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Anatolian Shepherds: the most honest dog breed review you'll ever find about Anatolian Shepherd temperament, personality, and behavior.

anatolian shepherd dog topics

Anatolian Shepherd dog breed

Anatolian Shepherd Temperament
What's Good About 'Em,
What's Bad About 'Em

Anatolian Shepherd Dog Temperament, Personality, Behavior, Traits, and Characteristics, by Michele Welton. Copyright © 2000-2016

The rugged Anatolian Shepherd is not inclined to play fetch or Frisbee, nor should you expect animated responsiveness.

Developed strictly for utilitarian purposes, as a guardian of livestock, the Anatolian Shepherd is typically serious and dignified, calm and quiet -- unless challenged.

Livestock guardians bond with flock animals and their own family with fierce possessiveness. They make their own decisions about who is a friend and who is a foe, what is a threat and what is not, and they react to every situation as they see fit.

Potential owners who cannot understand and control these powerful instincts should look for another breed. Anatolian Shepherds are not casual pets. They are dominant, self-reliant dogs who will try to manage everyone and everything unless you are an assertive leader who knows how to instill respect.

This breed requires a formal introduction to strangers before being touched by them, and he will remain vigilant every moment they are on his territory.

He is patient with his own children and with submissive family pets, but he should not be expected to welcome those outside the family.

Despite his bulk, the Anatolian Shepherd Dog is remarkably agile and reactive. He needs a spacious yard with a six-foot-high fence.

If you want a dog who...

  • Is very large and rugged, yet agile and athletic
  • Will protect your horses, llamas, sheep, goats, and chickens
  • For his size, needs only moderate exercise
  • Is steady and dependable, rather than playful
  • Is serious with strangers, but not aggressive unless provoked

An Anatolian Shepherd may be right for you.

If you don't want to deal with...

  • A very large dog who takes up a lot of space
  • Providing enough exercise to keep him satisfied
  • Massive destructiveness when bored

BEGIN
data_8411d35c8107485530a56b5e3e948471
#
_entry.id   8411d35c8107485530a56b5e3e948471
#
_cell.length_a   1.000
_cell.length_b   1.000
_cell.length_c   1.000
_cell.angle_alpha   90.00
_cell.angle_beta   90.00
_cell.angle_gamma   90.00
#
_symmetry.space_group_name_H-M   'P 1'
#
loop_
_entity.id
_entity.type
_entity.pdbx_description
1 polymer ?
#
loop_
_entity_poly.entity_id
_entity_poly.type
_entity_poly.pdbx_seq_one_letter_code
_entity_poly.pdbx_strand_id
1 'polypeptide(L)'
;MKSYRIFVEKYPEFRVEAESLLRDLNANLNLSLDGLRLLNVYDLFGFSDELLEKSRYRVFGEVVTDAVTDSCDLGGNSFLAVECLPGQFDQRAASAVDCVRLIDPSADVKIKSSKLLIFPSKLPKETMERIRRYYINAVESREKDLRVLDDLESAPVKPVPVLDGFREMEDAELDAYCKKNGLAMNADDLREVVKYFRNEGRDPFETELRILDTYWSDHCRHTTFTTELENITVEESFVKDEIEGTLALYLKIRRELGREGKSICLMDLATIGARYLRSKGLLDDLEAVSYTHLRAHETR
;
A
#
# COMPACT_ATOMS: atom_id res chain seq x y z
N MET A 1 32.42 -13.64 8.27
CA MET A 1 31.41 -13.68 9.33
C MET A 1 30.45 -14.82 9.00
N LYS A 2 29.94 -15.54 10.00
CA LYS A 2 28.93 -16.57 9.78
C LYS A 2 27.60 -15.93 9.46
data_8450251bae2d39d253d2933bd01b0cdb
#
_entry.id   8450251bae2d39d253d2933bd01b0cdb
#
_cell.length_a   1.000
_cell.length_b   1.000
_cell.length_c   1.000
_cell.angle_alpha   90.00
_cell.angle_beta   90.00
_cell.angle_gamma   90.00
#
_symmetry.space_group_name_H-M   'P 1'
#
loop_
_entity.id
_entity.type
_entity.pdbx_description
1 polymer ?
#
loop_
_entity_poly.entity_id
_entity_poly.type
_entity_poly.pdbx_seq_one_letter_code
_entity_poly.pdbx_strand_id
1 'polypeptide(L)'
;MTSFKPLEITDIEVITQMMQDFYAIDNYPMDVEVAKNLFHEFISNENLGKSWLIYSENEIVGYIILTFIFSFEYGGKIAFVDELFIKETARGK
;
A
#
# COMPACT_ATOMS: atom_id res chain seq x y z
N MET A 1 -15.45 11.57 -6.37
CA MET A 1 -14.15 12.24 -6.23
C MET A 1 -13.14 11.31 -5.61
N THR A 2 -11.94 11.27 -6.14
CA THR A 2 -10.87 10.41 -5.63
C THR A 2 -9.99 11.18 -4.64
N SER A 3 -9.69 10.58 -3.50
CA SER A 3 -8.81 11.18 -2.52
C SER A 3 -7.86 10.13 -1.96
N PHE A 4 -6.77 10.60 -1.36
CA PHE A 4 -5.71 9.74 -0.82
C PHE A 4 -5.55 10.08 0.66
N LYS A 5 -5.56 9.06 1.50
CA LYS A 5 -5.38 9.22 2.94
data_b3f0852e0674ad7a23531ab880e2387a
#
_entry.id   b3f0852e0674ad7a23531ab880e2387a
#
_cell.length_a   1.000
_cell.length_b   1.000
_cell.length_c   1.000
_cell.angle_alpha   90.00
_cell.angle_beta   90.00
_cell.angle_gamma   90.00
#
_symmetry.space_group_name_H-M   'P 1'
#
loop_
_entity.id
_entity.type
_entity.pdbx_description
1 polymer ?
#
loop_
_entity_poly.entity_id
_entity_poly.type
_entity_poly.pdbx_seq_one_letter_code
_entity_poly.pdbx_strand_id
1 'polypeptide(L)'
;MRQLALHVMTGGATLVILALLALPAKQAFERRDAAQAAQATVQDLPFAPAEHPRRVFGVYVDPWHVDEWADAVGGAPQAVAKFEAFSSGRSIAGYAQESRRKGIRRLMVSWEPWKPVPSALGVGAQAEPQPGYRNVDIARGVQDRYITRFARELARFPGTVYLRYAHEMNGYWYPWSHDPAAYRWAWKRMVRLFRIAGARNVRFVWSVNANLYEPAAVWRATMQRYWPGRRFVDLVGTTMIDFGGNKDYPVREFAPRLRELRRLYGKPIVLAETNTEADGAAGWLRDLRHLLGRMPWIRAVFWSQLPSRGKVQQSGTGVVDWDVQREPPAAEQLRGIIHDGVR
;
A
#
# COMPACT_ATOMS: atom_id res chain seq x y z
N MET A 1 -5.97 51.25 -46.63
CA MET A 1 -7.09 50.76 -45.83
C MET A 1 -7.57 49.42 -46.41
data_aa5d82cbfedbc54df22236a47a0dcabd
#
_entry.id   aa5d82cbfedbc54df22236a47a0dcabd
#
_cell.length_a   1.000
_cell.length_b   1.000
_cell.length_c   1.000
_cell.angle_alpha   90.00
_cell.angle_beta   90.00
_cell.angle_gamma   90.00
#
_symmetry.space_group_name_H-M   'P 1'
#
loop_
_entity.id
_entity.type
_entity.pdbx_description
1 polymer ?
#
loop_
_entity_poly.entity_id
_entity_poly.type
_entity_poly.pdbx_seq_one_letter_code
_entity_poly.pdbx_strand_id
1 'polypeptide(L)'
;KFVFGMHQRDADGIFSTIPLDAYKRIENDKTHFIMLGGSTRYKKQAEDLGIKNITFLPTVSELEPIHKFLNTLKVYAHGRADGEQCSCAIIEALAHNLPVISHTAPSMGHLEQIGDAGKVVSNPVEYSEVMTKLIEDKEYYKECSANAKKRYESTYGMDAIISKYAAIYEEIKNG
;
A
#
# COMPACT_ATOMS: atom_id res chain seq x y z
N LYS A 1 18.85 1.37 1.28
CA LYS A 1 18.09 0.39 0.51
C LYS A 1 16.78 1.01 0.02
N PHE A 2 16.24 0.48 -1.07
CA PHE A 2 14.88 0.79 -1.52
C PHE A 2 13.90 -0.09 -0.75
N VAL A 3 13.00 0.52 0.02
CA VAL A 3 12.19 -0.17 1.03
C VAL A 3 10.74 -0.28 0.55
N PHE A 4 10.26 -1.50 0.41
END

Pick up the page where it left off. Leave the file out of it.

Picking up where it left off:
• Suspiciousness toward strangers
  • Aggression toward animals who don't belong to his family
  • Providing six-foot fences and lots of supervision to prevent wandering
  • Strong-willed mind of his own, requiring a confident owner who can take charge
  • Deep booming barks, especially at night when he hears a sound
  • Heavy shedding

An Anatolian Shepherd may not be right for you.

But you can avoid or minimize some negative traits by
  1. choosing the RIGHT breeder and the RIGHT puppy
  2. or choosing an ADULT dog from your animal shelter or rescue group – a dog who has already proven that he doesn't have negative traits
  3. training your dog to respect you
  4. avoiding health problems by following my daily care program in 11 Things You Must Do Right To Keep Your Dog Healthy and Happy

More traits and characteristics of the Anatolian Shepherd

If I was considering an Anatolian Shepherd Dog, I would be most concerned about...

  1. Providing enough exercise and mental stimulation. Anatolian Shepherds MUST have regular opportunities to vent their energy and do interesting things. Otherwise they will become rambunctious and bored -- which they usually express by barking and destructive chewing. Bored Anatolians are famous for chewing through drywall, ripping the stuffing out of sofas, and turning your yard into a moonscape of giant craters.

    Anatolian Shepherd Dogs are most satisfied when guarding livestock. You can substitute pulling a cart or sled, or advanced obedience, or tracking, or a similar canine activity, but if you simply want a casual pet for your family, I do not recommend this breed. Anatolians were never intended to be simply household pets.

  2. Suspiciousness and over-protectiveness. Anatolian Shepherds need extensive exposure to friendly people so they learn to recognize the normal behaviors of "good guys." Then they can recognize the difference when someone acts abnormally. Without careful socialization, they are likely to be suspicious of everyone.